On 2 October 2019 Boris Johnson set out his vision for a Brexit deal with the EU. The plan does not touch on the vast majority of the Withdrawal Agreement that was negotiated under Theresa May’s leadership but seeks to address only the most controversial aspect of it – the “backstop”. It deals primarily with trade between Northern Ireland and the Republic of Ireland if a formal trade deal is not reached by the end of the transition period (31 December 2020). So what would the new proposals mean for UK businesses if they are agreed?
The first point to make is that, other than in relation to the backstop, the position set out in the Withdrawal Agreement would not change – for more details please read our earlier article on the original form of the Withdrawal Agreement.
The proposal set out in Boris’s letter of 2 October 2019 does not explicitly address the question of tariffs between the UK and the EU following the transition period (during which tariffs would not apply between the UK and EU). No tariffs would be levied either by the UK or EU during the transition period. Under the backstop in the Withdrawal Agreement, following the transition period the UK was to remain aligned with the EU’s common external tariff and there would not have been any tariffs between the UK and the EU (in the absence of a trade deal). However, under the new proposal it is implicit that the UK would have control of its own customs and excise. One possible interpretation of this (although the position has not been made clear) is that the UK’s customs would not be aligned with the EU. If this is the case then it is likely that the UK would be outside of the common external tariff, which would apply to goods being exported from the UK to the EU from the end of the transition period.
The new proposal envisages that Northern Ireland would remain aligned with EU standards in relation to goods and create a “zone of regulatory compliance” on the island of Ireland. This means that businesses manufacturing goods within Northern Ireland or for sale within Northern Ireland (even if produced within the rest of the UK) would need to be manufactured in accordance with EU standards. Goods would be able to move within the regulatory zone without regulatory checks, but goods coming from the rest of the UK into Northern Ireland would need to be subject to regulatory checks. It is envisaged that there would need to be regulatory checks at the point of entry into the regulatory zone. Additionally, any movement of goods from the rest of the UK into Northern Ireland would require notification to the authorities before entry into Northern Ireland.
Any businesses that move goods between the rest of the UK and Northern Ireland would need to ensure that they have appropriate systems in place before the end of the transitional period to ensure that notifications will be made and that regulatory checks are taken into account within their logistics arrangements.
Under the new proposal Northern Ireland would leave the EU’s customs union and would stay within the UK’s customs territory. This means that there will be a customs border at the border between Northern Ireland and Ireland. The proposal envisages that customs checks can take place away from the border, so no physical infrastructure will be needed at the border. There would be a notification system under which movements of goods will be declared and physical checks would take place at traders’ premises or at checkpoints situated away from the border. There may be a simpler system in place for small traders and it is proposed that a trusted trader scheme to facilitate easier movement of goods will be implemented.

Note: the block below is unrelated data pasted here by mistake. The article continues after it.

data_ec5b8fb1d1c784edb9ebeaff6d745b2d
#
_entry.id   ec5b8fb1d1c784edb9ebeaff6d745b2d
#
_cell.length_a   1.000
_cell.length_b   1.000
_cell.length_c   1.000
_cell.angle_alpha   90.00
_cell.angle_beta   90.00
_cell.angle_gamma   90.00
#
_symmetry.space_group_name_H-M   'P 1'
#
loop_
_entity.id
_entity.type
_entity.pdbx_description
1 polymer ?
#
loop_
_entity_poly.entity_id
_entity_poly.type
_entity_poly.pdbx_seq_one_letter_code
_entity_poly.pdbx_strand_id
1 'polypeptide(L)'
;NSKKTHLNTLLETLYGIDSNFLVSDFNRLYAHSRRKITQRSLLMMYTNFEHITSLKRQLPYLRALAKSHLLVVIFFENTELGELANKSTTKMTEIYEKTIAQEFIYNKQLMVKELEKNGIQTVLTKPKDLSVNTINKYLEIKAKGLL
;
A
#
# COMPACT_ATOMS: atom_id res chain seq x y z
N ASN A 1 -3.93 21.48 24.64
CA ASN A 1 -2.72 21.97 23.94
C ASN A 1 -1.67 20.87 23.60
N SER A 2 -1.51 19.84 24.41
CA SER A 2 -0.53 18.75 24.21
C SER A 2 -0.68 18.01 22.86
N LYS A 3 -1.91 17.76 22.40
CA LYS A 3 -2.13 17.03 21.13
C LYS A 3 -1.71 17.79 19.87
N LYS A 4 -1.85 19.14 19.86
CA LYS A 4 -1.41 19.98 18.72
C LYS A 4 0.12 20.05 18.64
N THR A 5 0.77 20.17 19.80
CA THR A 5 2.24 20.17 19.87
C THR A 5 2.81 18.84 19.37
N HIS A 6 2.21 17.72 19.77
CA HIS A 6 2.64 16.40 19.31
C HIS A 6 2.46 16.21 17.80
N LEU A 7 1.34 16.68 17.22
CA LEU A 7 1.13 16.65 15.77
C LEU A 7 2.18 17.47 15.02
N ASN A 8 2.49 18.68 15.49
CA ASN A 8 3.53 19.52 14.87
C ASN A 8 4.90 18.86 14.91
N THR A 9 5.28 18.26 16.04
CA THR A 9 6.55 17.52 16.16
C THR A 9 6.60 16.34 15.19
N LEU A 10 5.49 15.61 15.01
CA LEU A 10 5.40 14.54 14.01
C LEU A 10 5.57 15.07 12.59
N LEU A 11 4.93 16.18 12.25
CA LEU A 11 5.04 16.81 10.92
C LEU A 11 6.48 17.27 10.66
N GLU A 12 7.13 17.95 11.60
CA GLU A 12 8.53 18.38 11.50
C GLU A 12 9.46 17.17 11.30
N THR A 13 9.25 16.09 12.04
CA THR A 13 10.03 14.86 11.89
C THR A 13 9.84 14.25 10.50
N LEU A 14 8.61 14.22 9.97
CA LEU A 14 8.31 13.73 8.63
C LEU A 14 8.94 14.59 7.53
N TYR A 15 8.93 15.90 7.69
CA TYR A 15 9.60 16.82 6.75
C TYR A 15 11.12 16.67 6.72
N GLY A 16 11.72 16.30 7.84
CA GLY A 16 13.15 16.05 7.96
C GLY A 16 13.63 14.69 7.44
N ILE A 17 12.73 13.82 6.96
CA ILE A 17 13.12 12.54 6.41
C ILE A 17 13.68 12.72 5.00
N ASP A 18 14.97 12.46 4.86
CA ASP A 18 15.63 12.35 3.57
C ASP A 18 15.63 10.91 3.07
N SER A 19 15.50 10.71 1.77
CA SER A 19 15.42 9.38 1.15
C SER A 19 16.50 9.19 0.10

If the proposal is accepted then affected businesses should monitor the potential trusted trader scheme and small trader scheme so that they can apply in good time before the proposals come into effect. As more details of the notification and checks systems come into effect it will be important to ensure that the correct infrastructure and resources are in place to enable businesses to continue to carry on cross border trade.
One important aspect of the new proposal is that it would be subject to the ongoing consent of the Northern Ireland Assembly and Executive, which would need to be given before the end of the transition period and then again every four years. If it is not given then the arrangements would lapse and it is likely that a hard border would come into place between Northern Ireland and the Republic of Ireland – there would be no regulatory alignment or special customs measures. Businesses would therefore need to be prepared at each point where the consent is required to be given for the possibility of a hard border and customs and regulatory checks coming into effect.
There is no guarantee that the new proposal will be acceptable to the EU or will be approved by the UK parliament and, if it is, it may be in a different form following a period of negotiation. There are several barriers to it being put into place, including the short timeframes and the resistance from the EU. If it is not implemented then it is possible that the Brexit date may be postponed or that the UK may leave the EU without a deal on 31 October 2019. If it is put in place then it will be important for businesses to maintain awareness of the measures that are implemented so that they are best prepared for the new realities of trade within the UK and with the Republic of Ireland and the rest of the EU.
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